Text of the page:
By Charlie Daniels | Feb. 7, 2022 Everyone knows this: No two kids are alike.…
Wednesday, November 19, 2014
OSF donors can help Vera Poore, too
BY CHARLIE DANIELS
This is the story of two kids, one rich, one poor. Both went to the public school assigned to them by their street address. However, one size does not fit all. The assigned school fit neither the rich kid nor the poor kid. The rich kid (named Ritchie Wellborne) was bright but shy. The poor kid (Vera Poore) was even brighter than Ritchie, but she wore threadbare clothes. Both were picked on.
Finally, Ritchie’s parents had enough, and stumped up the tuition to a private school called Choice School, where bright students were welcomed and not picked on. Vera’s parents wanted to do the same, but though they liked the school, they couldn’t afford it. Ritchie fit right in at Choice School, but Mr. Wellborne, a thoughtful man, wondered how less affluent kids could share the same benefits as his son. Then Choice School’s principal, Mrs. Goode, told him the school had just signed up with the Opportunity Scholarship Fund, an organization created to give scholarships to low-income kids. She explained that he could help level the playing field for those low-income kids and get tax credits through donations. The tax-savvy Mr. Wellborne listened attentively. “You mean,” he said, “that I could give up to $2,000 to this OSF and get a 50 percent tax credit?” Mrs. Goode nodded. “And you and Mrs. Wellborne together can give $4,000 and get a $2,000 credit. Just be sure to designate that your donation goes for Choice School. Oh, and by the way, Mr. Wellborne, you own a business, don’t you?” “I sure do,” said Mr. Wellborne. “My company makes top quality frammis widgets. We ship them all over the world:’ “Well,” said Mrs. Goode, “your business can contribute up to $200,000 to OSF and get a tax credit of $100,000.” Mr. Wellborne whistled. “I’m paying a ton in state income tax,” he said. “That credit would sure help. And it would help your school, too, Mrs. Goode,” he beamed. Mrs. Goode beamed back.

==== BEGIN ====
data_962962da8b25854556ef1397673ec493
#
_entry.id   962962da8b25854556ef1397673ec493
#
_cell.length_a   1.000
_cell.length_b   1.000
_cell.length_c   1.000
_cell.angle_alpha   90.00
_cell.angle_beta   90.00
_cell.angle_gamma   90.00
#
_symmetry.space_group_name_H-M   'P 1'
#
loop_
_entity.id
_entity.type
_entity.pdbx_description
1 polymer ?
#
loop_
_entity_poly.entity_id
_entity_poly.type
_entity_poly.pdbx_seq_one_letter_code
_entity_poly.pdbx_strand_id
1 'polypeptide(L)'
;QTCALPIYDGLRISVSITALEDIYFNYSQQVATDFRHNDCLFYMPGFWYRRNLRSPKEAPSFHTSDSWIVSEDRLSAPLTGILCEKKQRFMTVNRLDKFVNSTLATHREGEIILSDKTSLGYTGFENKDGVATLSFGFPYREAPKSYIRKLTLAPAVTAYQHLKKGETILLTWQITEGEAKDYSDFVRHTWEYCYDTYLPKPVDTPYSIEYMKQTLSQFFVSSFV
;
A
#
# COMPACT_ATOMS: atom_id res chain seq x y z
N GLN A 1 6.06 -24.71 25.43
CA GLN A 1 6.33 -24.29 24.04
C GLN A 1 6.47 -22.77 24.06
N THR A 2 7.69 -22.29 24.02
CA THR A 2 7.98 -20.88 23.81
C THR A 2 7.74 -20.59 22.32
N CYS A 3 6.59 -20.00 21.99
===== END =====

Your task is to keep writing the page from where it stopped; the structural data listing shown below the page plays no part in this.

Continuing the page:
And so it came to pass that Mr. Wellborne’s Frammis Widget Co. donated $200,000 to OSF, designating Choice School as the beneficiary. On hearing this, Mrs. Goode performed a brief but energetic chicken dance in the school office, alarming the attendance clerk. Meanwhile, gloom pervaded the Poore household until Mrs. Goode called to tell them about how OSF might be able to help Vera. “But Mrs. Goode,” Vera’s parents said, “we’ve never even heard of this OSF. What is it?” “Our Legislature authorized the creation of Scholarship Granting Organizations — we call them SGOs,” Mrs. Goode said. “They give scholarships to kids like Vera. There are two SGOs for the Catholic schools: Go for Catholic Schools in Tulsa and the Catholic Schools Opportunity Fund in Oklahoma City. Then there’s OSF for all the other accredited private schools, like Choice School. You said you like our school, so I’m calling to say that OSF might be able to help.”
“We certainly like your school, but we can’t afford your tuition,” the Poores said. “You might be able to now,” said Mrs. Goode. “A company has just put some serious money into OSF for us. Come fill out an application. We’ll send it to OSF and see what happens.” Vera’s parents raced to the school and filled out the applica-tion, which the school sent off to OSF. OSF approved it and sent back a check covering much of the tuition. Vera got in and the Poore household rejoiced. Low-income parents, accred-ited private schools and donors now you can write your happy ending. Check out OSF at OSFkids.org to see how.
Charlie Daniels, a former member of the Bartlesville School Board, is vice president of the Opportunity Scholarship Fund.